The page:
Setting out on this expedition without certain safety measures in place would have made for a very sketchy situation. The activities we were doing were dangerous and the location one of the most remote on earth, making access to medical care marginal at best. Two precautions we took were to purchase high quality travel insurance and carry two ACR Microfix units with us at all times. In case of an emergency, you raise the antenna and activate the unit, sending out a signal to NOAA with GPS coordinates. Before the trip we logged onto the NOAA website and provided a detailed description of where we would be and what we would be doing so that if we activated the beacons, rescuers would have as much information as possible to expedite the search and rescue process. Best of all, the search and rescue is FREE. I will definitely not be going on any major expeditions in the future without one of these units.

For the expedition, four out of six members of the team chose Wavesport Habitats. The team needed to be prepared for multi-day missions in conditions ranging from perfectly flat to class five gorges and waterfalls, and the Habitat fit the bill perfectly. They are fast, stable and capable of carrying the gear we needed to live in the jungle for days at a time.

In difficult, remote gorges, your paddle is critical – without it you can quickly find yourself at the mercy of the river. We trust AT paddles because we know, from experience, that they durable and provide the necessary power to run pushy class five whitewater. Our paddle of choice was the AT2 Standard for all applications – from ocean crossings to 50 foot waterfalls.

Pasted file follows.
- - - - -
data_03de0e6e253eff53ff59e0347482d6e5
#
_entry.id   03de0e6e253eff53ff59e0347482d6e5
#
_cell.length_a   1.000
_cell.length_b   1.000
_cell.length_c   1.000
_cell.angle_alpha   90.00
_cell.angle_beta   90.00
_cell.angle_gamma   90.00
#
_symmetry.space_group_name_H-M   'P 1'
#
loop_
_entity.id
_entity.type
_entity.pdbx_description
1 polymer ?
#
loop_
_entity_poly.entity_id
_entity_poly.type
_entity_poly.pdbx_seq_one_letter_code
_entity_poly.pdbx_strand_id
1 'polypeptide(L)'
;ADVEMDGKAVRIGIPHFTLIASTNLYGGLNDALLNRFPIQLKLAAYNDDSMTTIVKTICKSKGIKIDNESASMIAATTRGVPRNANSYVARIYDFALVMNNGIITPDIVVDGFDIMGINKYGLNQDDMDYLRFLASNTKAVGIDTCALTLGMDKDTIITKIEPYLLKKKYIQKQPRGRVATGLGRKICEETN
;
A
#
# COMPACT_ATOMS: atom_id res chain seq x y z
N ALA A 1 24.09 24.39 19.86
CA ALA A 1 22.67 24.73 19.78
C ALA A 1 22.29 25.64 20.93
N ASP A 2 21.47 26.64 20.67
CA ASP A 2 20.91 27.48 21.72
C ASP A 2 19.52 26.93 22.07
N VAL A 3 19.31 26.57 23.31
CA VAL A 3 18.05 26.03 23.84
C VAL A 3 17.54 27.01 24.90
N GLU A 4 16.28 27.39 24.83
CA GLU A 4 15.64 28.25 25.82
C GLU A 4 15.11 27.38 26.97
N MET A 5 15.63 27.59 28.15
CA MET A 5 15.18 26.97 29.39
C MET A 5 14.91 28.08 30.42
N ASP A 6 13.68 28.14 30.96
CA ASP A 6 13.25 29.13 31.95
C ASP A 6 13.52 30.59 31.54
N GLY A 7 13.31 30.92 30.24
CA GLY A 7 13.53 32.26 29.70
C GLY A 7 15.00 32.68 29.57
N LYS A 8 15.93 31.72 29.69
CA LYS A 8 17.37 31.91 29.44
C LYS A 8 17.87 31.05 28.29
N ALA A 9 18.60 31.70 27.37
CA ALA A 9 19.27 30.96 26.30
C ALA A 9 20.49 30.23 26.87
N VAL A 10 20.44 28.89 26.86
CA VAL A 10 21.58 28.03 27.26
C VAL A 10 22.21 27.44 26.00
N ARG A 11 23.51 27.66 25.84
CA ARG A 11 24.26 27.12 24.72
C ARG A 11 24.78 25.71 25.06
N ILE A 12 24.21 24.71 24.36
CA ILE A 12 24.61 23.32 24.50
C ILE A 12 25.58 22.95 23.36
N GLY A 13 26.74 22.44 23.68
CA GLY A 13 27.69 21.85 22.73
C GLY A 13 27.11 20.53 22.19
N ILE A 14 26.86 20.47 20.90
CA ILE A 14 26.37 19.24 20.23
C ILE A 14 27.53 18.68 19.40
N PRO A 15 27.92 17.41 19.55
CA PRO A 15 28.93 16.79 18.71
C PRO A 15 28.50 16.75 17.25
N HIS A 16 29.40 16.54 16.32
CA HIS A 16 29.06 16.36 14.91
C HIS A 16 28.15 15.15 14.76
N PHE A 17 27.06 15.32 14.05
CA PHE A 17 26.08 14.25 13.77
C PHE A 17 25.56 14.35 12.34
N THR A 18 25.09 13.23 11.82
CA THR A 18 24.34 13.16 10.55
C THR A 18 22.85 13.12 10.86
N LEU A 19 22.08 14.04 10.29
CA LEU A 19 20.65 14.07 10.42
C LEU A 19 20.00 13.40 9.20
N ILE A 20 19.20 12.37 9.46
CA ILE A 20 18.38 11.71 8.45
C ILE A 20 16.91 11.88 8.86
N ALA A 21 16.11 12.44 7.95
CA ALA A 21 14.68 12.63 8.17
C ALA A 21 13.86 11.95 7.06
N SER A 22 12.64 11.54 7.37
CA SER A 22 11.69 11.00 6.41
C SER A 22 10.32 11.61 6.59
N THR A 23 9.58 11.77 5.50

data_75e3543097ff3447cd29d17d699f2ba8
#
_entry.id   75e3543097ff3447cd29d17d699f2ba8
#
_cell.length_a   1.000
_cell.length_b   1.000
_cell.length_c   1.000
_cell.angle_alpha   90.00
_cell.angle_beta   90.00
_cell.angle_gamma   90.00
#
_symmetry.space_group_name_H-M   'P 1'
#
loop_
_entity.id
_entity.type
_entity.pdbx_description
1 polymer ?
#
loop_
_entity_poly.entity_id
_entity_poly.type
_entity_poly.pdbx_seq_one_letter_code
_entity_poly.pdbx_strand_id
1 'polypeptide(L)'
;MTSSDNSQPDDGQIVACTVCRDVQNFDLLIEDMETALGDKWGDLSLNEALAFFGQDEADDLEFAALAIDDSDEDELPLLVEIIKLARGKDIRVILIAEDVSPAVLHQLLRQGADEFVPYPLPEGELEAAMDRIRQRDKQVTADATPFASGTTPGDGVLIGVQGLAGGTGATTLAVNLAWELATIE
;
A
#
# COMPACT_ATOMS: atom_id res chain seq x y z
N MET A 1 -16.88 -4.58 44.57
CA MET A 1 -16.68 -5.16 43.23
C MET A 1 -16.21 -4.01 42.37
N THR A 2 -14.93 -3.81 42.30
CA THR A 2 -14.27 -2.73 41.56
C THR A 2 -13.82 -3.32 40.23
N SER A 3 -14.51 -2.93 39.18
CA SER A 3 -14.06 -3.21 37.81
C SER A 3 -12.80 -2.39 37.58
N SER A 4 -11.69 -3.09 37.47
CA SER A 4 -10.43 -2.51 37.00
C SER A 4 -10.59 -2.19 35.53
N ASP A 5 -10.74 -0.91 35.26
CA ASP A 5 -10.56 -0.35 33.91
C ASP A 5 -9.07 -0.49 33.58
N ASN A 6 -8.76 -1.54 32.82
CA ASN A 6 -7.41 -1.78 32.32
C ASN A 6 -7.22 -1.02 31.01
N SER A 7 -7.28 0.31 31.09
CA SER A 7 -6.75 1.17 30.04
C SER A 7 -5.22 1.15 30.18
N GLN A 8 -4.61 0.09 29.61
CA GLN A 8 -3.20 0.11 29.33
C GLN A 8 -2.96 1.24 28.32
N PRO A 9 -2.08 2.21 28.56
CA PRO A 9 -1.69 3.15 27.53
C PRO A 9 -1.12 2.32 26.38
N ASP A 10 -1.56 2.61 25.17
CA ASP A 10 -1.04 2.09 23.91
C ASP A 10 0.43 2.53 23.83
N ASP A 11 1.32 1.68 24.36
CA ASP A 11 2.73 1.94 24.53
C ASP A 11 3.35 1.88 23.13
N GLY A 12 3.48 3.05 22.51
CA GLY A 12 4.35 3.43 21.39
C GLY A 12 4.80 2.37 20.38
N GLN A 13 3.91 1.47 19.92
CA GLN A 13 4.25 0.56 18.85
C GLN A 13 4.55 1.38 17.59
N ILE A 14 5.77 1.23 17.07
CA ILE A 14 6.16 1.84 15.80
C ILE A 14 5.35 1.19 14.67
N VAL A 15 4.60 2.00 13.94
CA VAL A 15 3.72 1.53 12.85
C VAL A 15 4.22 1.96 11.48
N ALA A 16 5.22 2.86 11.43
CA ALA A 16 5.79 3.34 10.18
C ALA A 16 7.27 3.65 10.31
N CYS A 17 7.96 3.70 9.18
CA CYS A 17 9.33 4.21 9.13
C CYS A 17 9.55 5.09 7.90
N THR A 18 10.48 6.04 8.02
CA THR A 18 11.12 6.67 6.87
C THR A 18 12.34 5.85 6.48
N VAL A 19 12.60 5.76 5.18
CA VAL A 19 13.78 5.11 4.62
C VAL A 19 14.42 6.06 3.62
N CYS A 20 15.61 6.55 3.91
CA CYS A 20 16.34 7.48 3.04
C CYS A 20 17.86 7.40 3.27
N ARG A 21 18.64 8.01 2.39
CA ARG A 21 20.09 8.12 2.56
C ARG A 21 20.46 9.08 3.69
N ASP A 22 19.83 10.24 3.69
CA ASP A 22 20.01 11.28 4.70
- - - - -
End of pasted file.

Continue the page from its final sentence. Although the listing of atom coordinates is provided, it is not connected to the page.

At EP, we take helmet choice very seriously. You only have one brain, and we believe that protecting it should be a top priority. For this expedition, we chose the Sweet Rocker Halfcut for it’s durable carbon fiber shell and over-the-ears cut that kept us cool in Papua New Guinea’s equatorial heat. When things get a bit hairy, we strap on the Rocker Fullface for extra protection.

Sprayskirts, along with paddles, are a piece of gear that you depend on not to fail. In PNG, we constantly found ourselves clawing through thick jungle and plugging into monster holes, two very trying situations for any sprayskirt. The White Water EXP Armortex Reinforced skirt laughed at sharp vines and sticks and resisted implosion with the help of a plastic reinforcing bar that bridges the gap between your thighbraces.

It’s strange how very expensive electronic equipment and water don’t mix. We however, decided to embark on a kayak mission to a country that receives 18 FEET of rainfall a year with a bunch of expensive cameras and an expensive laptop. Pelican made it work out though by providing us the waterproof boxes we used to keep our gear from getting wet or crushed. After two months in the jungle, we made it back to the States with all of our electronics in full working order (albeit a little dirty from shooting a volcano as it erupted next to us...)

About the Epicocity Project

The Epicocity Project is a kayaking and media team dedicated to promoting environmental stewardship through the blending of adventure, exploration and conservation. We’ve been around since 2003. Our first kayaking video, Bigger than Rodeo, was selected as “Video of the Year” by Paddler Magazine and our second, Mission Epicocity, was the “Editor’s Choice” by National Geographic Adventure. Our environmental documentaries have been endorsed by the Sierra Club and accepted into the Wild and Scenic Environmental Film Festival. Our work has been aired on National Geographic Television, FOX and has been featured in Banff Film Festival’s World Tour.